How does Grendel feel during his first forays into the outside world in Chapter 2 of Grendel?

Grendel finds his way through the mere, which is a swamp or pond, and out of the cave into a moonlit world, but when he first peeks into the outside world, he goes no further than the mouth of the cave. He ventures out on subsequent nights cautiously, "darting from tree to tree." He doesn't want to be seen. In the cave, he is dimly aware of other creatures down there with him and his mother, although he is never certain what they are (if they are more creatures like him or something else). He knows they look on him with indifference, but they make him self-conscious. He flees to his mother for comfort. In the outside world, he experiences other eyes looking on him, the same self-consciousness, and this, too, makes him run to her for comfort. But he continues to return to his playing outside, enjoying games and stalking through the dark with imaginary friends. He has no real friends because he is unable to connect with the creatures above or below, so he is forced to invent them. The isolation does not seem to bother him when he is young; he is sustained by his mother's love.

What does the bull represent in Chapter 2 of Grendel?

On the surface, the bull represents the very real dangers of the outside world. Even though Grendel is a monster, when he encounters the bull, he is a vulnerable child. At the same time, the bull operates on instinct, and Grendel compares him to a machine in his approach to the tree. The bull aims too low to do any real damage to Grendel or the tree, but the bull also lacks any kind of thought process that might allow the creature to adjust his behavior. Like the ram in Chapter 1, the bull in Chapter 2 has a corresponding zodiac symbol, Taurus. Taurus the bull, like Aries the ram, is associated with springtime and youth, so it is fitting Grendel encounters the bull while he is a child. While astrology is an imprecise area of study, personality traits associated with Taurus include stubbornness and persistence, as evidenced by the bull's repeated assaults on Grendel and the tree where he is stuck, which last from morning through the afternoon. Grendel can be said to have the same streak of stubbornness in later chapters, as his repeated assaults on Hrothgar's meadhall mirror the bull ramming the tree. Neither creature gets the result he wants, yet each persists.

What does the first interaction Grendel has with humans in Chapter 2 of Grendel reveal about Hrothgar and his men?

Hrothgar's men are immediately hostile toward Grendel. They first assume he is a destructive fungus attached to the tree, sapping it of life. Their instinct, then, is to kill the fungus before it kills the tree. Their association of Grendel with fungus also associates Grendel with a lower and generally reviled life form. When they entertain the idea that Grendel is a tree spirit, they reveal a superstitious nature and a refusal to see the reality before them, that they are confronting a creature different from themselves and from anything they have seen before. It makes more sense to them to attribute Grendel's existence to a supernatural force. At the same time, they are clearly on their guard against him. They interpret Grendel's joy at the prospect of being fed pig as an immediate threat. Only one of them interprets Grendel correctly, but as a group, they are panicky and their hostility resumes immediately—as if they are looking for an excuse to attack this thing they do not understand.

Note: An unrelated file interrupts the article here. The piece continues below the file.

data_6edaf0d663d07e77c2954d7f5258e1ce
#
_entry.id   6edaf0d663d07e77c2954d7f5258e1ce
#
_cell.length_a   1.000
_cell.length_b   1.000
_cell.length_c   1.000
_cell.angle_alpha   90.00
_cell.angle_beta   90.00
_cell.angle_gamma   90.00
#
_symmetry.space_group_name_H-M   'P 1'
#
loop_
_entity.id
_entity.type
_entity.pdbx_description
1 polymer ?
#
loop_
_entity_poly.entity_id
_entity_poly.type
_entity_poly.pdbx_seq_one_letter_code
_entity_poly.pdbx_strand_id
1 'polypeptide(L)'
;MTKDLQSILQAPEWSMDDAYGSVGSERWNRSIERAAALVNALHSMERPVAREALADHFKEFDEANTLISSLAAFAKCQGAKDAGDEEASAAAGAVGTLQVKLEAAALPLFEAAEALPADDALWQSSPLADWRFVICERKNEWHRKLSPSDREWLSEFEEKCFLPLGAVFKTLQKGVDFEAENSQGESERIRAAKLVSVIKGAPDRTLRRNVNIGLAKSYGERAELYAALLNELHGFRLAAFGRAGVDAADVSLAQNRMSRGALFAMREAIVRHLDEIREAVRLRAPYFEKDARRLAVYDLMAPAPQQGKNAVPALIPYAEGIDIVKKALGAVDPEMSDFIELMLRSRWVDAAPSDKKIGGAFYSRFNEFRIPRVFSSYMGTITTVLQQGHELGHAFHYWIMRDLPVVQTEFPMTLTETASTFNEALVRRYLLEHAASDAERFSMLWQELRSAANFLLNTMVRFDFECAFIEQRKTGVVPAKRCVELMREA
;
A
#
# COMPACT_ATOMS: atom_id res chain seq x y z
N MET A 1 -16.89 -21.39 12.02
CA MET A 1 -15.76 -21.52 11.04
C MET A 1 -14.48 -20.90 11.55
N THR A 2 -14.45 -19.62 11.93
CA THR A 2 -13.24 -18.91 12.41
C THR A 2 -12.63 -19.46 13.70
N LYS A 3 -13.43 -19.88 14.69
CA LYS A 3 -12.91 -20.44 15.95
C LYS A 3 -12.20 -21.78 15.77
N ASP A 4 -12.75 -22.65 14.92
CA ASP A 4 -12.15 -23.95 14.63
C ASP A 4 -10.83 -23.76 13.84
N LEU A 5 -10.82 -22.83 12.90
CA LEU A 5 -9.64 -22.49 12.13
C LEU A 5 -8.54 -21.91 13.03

How does Grendel's interaction with the men in Chapter 2 of Grendel change his view of the world around him?

Grendel returns to his mother after his experience with Hrothgar's men with a much more cynical attitude. This experience effectively marks the end of Grendel's childhood innocence, such that it has been. Grendel tries to make his mother understand how he feels rejected by the world, and his subsequent rejection of it. Grendel resolves to shape his own reality, because reality as it stands now does not work for Grendel. Even as Grendel's mother smothers him in her embrace, he now feels disconnected from her—even though she senses this disconnection and pulls him close to her. He is only thinking about the texture of her fur and defining her by his perception of her in sensory experience: "My mother's fur is bristly ... Her flesh is loose." The only connection he has to another living creature, his mother, is severed by her inability to understand his experience and his thoughts about the world.

Why doesn't Grendel turn against Hrothgar in Chapter 3 of Grendel after Hrothgar throws the ax at him in Chapter 2?

Grendel is remarkably good-natured about Hrothgar's attempt to kill him with an ax. Grendel says, "That was mere midnight foolishness. I dismissed it, thought of it afterward only as you remember a tree that fell on you or an adder you stepped on by accident." Grendel accepts that Hrothgar was operating primarily on instinct when he threw the ax. He rationalizes Hrothgar's actions by assuming that the attempt on his life was not an act of malice but a natural expression of fear toward a threat. Grendel, as a creature of instinct himself, who kills cattle for food, may even view Hrothgar's act as a source of similarity and connection between the two of them. As Grendel finishes the statement, he says, "Except of course that Hrothgar was more to be feared than a tree or snake." It is clear at this point in his relationship with Hrothgar, Grendel does not understand what kind of threat Hrothgar poses for him.